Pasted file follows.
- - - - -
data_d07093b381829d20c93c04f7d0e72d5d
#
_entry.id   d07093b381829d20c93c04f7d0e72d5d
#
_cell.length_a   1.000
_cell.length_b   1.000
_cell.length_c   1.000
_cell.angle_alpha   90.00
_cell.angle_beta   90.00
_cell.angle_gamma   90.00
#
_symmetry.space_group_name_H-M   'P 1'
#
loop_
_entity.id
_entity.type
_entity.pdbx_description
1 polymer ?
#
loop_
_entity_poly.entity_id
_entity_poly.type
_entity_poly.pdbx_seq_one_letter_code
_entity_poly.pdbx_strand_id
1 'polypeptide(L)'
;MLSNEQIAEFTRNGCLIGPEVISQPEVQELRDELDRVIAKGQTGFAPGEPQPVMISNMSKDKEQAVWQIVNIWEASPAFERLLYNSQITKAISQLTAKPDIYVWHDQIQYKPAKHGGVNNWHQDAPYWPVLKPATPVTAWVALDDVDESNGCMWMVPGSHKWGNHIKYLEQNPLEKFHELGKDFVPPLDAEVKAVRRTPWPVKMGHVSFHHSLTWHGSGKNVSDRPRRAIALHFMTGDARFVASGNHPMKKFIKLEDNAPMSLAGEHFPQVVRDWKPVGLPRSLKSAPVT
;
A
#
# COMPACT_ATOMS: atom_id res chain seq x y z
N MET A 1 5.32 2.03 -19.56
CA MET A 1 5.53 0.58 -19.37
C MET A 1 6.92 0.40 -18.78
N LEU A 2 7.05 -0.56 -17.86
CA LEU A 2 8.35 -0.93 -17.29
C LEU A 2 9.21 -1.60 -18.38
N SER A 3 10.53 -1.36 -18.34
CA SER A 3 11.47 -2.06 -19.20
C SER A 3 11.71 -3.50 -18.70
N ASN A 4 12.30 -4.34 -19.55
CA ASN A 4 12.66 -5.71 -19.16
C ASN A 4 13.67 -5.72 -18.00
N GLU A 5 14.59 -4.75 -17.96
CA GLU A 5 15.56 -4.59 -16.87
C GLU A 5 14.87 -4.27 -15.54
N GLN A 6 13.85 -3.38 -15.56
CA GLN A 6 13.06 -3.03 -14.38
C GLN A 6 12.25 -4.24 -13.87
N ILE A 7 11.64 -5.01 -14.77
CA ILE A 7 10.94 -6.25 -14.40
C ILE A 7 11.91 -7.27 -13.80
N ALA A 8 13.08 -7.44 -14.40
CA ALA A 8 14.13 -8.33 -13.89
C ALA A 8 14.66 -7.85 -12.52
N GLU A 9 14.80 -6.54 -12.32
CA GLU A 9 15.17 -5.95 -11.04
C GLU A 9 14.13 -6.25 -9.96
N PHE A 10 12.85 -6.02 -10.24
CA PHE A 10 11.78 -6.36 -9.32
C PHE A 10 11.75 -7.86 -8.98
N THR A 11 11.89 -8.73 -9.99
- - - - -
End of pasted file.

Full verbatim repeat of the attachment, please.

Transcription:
data_d07093b381829d20c93c04f7d0e72d5d
#
_entry.id   d07093b381829d20c93c04f7d0e72d5d
#
_cell.length_a   1.000
_cell.length_b   1.000
_cell.length_c   1.000
_cell.angle_alpha   90.00
_cell.angle_beta   90.00
_cell.angle_gamma   90.00
#
_symmetry.space_group_name_H-M   'P 1'
#
loop_
_entity.id
_entity.type
_entity.pdbx_description
1 polymer ?
#
loop_
_entity_poly.entity_id
_entity_poly.type
_entity_poly.pdbx_seq_one_letter_code
_entity_poly.pdbx_strand_id
1 'polypeptide(L)'
;MLSNEQIAEFTRNGCLIGPEVISQPEVQELRDELDRVIAKGQTGFAPGEPQPVMISNMSKDKEQAVWQIVNIWEASPAFERLLYNSQITKAISQLTAKPDIYVWHDQIQYKPAKHGGVNNWHQDAPYWPVLKPATPVTAWVALDDVDESNGCMWMVPGSHKWGNHIKYLEQNPLEKFHELGKDFVPPLDAEVKAVRRTPWPVKMGHVSFHHSLTWHGSGKNVSDRPRRAIALHFMTGDARFVASGNHPMKKFIKLEDNAPMSLAGEHFPQVVRDWKPVGLPRSLKSAPVT
;
A
#
# COMPACT_ATOMS: atom_id res chain seq x y z
N MET A 1 5.32 2.03 -19.56
CA MET A 1 5.53 0.58 -19.37
C MET A 1 6.92 0.40 -18.78
N LEU A 2 7.05 -0.56 -17.86
CA LEU A 2 8.35 -0.93 -17.29
C LEU A 2 9.21 -1.60 -18.38
N SER A 3 10.53 -1.36 -18.34
CA SER A 3 11.47 -2.06 -19.20
C SER A 3 11.71 -3.50 -18.70
N ASN A 4 12.30 -4.34 -19.55
CA ASN A 4 12.66 -5.71 -19.16
C ASN A 4 13.67 -5.72 -18.00
N GLU A 5 14.59 -4.75 -17.96
CA GLU A 5 15.56 -4.59 -16.87
C GLU A 5 14.87 -4.27 -15.54
N GLN A 6 13.85 -3.38 -15.56
CA GLN A 6 13.06 -3.03 -14.38
C GLN A 6 12.25 -4.24 -13.87
N ILE A 7 11.64 -5.01 -14.77
CA ILE A 7 10.94 -6.25 -14.40
C ILE A 7 11.91 -7.27 -13.80
N ALA A 8 13.08 -7.44 -14.40
CA ALA A 8 14.13 -8.33 -13.89
C ALA A 8 14.66 -7.85 -12.52
N GLU A 9 14.80 -6.54 -12.32
CA GLU A 9 15.17 -5.95 -11.04
C GLU A 9 14.13 -6.25 -9.96
N PHE A 10 12.85 -6.02 -10.24
CA PHE A 10 11.78 -6.36 -9.32
C PHE A 10 11.75 -7.86 -8.98
N THR A 11 11.89 -8.73 -9.99